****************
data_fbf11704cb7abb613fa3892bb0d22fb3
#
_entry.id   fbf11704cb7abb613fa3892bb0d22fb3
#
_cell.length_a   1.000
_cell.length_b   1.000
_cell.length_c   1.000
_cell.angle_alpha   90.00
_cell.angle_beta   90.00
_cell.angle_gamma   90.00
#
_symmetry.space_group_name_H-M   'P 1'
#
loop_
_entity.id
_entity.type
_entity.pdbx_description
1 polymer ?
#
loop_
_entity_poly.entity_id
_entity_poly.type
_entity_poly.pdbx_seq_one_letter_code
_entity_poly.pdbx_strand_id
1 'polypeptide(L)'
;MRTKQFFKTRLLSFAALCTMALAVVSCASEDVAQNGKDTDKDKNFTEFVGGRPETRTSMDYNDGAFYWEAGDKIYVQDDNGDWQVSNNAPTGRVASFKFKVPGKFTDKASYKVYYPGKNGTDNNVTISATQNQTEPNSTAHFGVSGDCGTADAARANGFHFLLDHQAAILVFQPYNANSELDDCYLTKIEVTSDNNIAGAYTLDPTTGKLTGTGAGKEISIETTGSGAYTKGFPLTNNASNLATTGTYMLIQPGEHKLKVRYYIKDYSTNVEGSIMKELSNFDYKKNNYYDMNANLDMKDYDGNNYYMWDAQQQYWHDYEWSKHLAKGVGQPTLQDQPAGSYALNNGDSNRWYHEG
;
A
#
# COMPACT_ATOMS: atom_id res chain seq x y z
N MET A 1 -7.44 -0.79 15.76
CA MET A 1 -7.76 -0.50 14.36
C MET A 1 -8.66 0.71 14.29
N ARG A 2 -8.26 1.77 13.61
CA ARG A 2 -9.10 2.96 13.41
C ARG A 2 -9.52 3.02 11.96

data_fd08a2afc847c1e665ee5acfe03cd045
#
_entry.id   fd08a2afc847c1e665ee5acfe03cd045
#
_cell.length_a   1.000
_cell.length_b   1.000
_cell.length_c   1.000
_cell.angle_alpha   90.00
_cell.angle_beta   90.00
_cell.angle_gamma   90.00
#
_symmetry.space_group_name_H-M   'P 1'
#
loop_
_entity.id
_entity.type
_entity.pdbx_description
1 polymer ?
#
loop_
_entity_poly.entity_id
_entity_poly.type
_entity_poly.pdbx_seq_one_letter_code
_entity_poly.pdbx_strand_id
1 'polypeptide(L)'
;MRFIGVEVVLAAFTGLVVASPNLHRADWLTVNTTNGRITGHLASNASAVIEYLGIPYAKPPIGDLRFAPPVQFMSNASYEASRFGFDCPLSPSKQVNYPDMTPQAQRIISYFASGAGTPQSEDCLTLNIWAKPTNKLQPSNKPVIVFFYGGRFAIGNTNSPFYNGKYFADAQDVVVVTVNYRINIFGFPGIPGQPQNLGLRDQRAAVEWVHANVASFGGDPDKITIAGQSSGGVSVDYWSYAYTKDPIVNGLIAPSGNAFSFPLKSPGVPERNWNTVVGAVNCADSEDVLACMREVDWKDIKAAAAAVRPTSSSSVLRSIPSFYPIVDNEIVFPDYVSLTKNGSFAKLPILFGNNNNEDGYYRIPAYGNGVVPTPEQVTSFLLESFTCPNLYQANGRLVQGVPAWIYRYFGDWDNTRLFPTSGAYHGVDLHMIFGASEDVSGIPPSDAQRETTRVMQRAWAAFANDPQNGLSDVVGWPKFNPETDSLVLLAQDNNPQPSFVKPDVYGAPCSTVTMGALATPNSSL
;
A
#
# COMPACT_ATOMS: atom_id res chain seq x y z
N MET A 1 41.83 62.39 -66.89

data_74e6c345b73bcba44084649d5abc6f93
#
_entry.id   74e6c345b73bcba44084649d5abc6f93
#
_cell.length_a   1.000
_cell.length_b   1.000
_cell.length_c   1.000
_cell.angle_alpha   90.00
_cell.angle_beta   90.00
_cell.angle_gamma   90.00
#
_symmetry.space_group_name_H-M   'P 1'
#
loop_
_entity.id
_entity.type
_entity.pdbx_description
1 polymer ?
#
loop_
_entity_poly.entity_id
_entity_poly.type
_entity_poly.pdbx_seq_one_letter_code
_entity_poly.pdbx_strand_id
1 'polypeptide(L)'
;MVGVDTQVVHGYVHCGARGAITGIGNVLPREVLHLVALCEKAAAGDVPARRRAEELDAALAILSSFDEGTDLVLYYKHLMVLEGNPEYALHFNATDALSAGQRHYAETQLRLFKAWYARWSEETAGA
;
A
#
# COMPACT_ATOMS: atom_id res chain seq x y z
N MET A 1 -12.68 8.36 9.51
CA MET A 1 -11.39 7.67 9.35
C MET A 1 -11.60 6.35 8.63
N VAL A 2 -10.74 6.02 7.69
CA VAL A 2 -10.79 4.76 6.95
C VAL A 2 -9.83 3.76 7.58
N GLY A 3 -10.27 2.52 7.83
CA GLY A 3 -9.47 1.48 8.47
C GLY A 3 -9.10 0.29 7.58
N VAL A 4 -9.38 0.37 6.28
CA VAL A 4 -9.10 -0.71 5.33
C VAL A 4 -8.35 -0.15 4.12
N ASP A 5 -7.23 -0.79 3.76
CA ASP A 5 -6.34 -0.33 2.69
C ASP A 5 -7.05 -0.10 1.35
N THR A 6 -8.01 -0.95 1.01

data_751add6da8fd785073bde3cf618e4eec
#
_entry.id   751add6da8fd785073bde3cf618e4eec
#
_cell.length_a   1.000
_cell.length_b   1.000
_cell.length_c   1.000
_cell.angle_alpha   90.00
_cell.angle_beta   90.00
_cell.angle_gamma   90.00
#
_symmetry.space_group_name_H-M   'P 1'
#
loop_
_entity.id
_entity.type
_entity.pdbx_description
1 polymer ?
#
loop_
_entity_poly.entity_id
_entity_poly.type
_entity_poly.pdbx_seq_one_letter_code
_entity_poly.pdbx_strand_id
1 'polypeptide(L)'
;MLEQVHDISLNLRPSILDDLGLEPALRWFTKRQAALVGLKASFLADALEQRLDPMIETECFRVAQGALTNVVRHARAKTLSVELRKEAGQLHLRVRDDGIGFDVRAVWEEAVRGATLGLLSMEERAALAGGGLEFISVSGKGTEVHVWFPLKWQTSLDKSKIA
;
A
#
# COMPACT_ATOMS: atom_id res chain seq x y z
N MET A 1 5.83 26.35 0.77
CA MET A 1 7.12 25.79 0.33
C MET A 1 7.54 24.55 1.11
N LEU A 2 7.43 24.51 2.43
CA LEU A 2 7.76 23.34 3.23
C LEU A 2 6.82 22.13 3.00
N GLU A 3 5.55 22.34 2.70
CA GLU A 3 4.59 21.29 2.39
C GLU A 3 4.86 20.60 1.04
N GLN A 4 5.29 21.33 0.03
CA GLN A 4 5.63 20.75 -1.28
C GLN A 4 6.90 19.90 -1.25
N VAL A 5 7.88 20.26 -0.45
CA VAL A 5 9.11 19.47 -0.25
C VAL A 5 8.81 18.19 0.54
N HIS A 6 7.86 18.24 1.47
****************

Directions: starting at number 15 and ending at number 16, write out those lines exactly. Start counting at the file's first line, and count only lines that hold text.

_entity.id
_entity.type